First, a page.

The Myo Armband by Thalmic Labs is a device you can wear on your upper arm that can connect with various devices and applications so that you can take control of them in a more human way. This device is a one size fits all due to the design incorporating plastic so as to ensure that all of the mechanical components can be spaced out from one another.
The Myo Armband works by using eight electromagnetic sensors that are able to read signals passing through your muscles as you wear it. By knowing how your muscles are relaxed and constricted on your upper arm, it is able to accurately tell what you are doing with your hand and wrist—to an extent of course.
The Myo armband works on Windows and Mac as well as on iOS and Android Devices. The control settings for the Myo consist of flexing your wrist towards or away from your body, tapping your middle finger and thumb together twice, or creating a fist and then rotating it, giving you an analogue selection of modifiers perfect for things like volume.
On Desktop, the Myo has a variety of different uses from controlling games, to watching media and even for giving professional looking presentations. Some games that have official support for the Myo include Saints Row IV and Race the Sun; there are even some games designed specifically for the Myo like Drunk Painter and Kaiju Carnage. Media services that have controllers for the Myo include iTunes, VLC, and even popular Media Center program Kodi (Formerly XBMC). For presentations it allows users to delivers their speech while controlling the movement of the slides, as well as granting them additional features, such as the ability to create a red point on the screen that is controlled by your hand movements as well as zoom into slides to give people a better view.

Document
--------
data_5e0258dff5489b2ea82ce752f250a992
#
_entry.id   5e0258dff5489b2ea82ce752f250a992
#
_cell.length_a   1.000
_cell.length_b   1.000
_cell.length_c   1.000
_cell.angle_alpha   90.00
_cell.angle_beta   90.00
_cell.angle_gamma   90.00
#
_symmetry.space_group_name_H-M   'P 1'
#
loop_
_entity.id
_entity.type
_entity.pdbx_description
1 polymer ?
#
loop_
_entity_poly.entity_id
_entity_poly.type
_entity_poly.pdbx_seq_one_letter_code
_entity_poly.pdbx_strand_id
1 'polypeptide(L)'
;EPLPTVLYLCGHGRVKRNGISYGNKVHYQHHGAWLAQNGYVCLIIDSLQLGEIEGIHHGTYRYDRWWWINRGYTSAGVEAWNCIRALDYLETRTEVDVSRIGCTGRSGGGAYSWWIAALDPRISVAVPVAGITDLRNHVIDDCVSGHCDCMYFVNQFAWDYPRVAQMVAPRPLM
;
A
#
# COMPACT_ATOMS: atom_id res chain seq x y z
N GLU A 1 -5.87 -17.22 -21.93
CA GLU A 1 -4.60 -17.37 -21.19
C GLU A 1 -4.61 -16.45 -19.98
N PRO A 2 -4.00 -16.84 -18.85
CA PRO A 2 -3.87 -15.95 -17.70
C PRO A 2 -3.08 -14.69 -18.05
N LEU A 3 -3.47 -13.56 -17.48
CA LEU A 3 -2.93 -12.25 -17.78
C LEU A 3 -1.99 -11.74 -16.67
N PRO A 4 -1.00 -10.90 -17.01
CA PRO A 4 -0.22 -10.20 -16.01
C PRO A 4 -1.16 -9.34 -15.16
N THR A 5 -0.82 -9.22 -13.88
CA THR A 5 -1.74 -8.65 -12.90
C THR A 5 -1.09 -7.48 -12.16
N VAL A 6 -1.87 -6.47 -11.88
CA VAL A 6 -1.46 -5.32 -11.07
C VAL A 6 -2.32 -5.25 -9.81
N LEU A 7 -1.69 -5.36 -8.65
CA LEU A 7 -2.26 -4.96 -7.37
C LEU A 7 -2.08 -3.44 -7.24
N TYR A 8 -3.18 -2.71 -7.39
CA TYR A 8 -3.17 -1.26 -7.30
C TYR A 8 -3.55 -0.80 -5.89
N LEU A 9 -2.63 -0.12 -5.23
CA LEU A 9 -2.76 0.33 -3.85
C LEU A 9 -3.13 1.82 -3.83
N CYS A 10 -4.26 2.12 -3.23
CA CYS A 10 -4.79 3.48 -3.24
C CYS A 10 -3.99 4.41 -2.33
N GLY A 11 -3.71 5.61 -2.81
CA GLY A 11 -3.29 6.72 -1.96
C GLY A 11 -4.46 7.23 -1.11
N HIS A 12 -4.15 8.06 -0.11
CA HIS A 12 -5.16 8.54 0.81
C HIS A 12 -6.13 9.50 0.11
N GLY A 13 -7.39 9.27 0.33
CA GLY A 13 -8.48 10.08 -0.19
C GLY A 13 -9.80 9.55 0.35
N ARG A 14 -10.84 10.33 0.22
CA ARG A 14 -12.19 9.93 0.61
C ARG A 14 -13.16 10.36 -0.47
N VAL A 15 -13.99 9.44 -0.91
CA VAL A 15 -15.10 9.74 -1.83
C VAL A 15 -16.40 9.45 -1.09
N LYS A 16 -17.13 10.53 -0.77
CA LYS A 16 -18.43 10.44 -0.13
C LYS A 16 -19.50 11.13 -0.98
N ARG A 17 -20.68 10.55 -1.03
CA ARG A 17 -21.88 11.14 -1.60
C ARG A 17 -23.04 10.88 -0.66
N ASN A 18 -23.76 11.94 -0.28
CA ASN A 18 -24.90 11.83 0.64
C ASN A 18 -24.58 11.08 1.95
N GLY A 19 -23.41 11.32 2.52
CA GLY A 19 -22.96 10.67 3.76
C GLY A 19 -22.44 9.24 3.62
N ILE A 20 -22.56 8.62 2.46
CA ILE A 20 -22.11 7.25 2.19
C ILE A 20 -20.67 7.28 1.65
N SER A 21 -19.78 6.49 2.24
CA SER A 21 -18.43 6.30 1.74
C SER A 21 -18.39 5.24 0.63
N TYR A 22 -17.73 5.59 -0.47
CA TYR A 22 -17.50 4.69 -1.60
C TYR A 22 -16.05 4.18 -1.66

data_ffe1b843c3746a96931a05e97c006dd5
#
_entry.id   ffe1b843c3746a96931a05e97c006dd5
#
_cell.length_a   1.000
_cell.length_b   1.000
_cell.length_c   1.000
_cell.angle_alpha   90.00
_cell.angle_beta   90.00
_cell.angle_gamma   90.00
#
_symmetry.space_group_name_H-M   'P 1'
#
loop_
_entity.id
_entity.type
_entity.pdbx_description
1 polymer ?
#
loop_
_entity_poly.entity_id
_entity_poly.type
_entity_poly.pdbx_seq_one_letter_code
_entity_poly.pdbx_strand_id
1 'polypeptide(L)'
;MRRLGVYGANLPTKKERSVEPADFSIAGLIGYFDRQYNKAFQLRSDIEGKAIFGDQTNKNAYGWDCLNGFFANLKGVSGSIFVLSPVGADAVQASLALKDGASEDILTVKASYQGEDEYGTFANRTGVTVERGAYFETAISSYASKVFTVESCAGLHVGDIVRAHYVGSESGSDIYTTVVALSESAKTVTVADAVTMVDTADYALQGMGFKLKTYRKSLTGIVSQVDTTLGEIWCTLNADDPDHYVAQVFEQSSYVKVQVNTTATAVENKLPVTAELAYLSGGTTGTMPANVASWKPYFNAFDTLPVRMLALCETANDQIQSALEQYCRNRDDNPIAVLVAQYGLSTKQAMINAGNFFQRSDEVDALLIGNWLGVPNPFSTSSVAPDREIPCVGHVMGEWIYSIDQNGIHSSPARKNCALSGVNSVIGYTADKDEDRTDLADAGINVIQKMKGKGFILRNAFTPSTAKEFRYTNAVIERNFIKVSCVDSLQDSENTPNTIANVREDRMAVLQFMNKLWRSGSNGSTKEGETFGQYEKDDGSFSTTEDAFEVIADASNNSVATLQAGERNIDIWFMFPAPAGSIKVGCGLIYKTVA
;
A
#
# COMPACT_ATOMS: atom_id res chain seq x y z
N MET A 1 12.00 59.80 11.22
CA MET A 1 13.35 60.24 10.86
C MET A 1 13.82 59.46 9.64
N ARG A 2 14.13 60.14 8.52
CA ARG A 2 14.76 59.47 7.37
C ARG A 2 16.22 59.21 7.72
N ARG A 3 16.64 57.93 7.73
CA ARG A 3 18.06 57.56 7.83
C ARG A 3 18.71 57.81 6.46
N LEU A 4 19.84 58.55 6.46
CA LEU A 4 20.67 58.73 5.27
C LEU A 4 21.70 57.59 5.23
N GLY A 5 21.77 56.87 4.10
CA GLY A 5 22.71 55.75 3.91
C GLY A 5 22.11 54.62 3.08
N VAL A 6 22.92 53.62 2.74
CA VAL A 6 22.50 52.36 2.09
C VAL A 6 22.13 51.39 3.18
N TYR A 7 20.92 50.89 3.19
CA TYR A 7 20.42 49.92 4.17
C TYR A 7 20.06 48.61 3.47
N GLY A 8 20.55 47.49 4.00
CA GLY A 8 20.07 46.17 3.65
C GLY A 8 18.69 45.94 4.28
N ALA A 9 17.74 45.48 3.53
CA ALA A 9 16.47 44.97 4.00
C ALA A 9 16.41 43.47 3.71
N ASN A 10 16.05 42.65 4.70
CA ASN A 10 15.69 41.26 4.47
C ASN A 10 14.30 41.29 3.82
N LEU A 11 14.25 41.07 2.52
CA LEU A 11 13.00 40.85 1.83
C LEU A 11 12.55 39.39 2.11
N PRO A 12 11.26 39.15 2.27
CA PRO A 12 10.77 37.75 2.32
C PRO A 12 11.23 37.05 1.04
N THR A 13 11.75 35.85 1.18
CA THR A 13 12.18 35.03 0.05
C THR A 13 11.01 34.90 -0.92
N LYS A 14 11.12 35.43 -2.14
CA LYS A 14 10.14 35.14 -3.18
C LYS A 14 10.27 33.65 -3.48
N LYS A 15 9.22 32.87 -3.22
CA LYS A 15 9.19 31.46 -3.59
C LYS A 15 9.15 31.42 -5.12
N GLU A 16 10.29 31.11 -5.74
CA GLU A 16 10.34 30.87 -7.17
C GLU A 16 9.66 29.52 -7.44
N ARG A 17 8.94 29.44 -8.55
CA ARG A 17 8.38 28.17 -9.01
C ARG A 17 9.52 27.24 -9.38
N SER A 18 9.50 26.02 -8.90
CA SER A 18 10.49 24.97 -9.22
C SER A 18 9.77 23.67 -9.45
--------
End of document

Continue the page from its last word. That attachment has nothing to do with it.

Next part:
If you are wanting to use it on mobile, then the Myo simply gives you options to control the music on your device, allowing you to change things like volume, skip tracks, play, and pause. One of the best things about the Myo is that for the simple things it works perfectly—these include all of the motions that have trigger connections, such as starting music or moving to a new slide. The area that it still isn’t quite doing as great a job is when you use the Myo to control a pointer across the screen, such as a mouse, laser point, or even a kaiju claw while destroying a town.
There are some sensitivity issues in these motion controls where you always overshoot your target and have to loop back around. While it isn’t the worst thing in the world, this just highlights that for something like this to be the next step, it needs to be as friendly and accurate as what we currently have, as well as take no extra effort. One issue I have also found is having people understanding that the Myo doesn’t work like other motion devices like the Wiimote, so they make weeping gestures instead of changing the angle of their wrist, which is needed for the armband.
You can order a Myo Armband via their Official Store Page.
The Myo Armband was purchased by the reviewer.
The Myo armband, while being touted for games, presentations and general use seems to shine the most when used for presentations.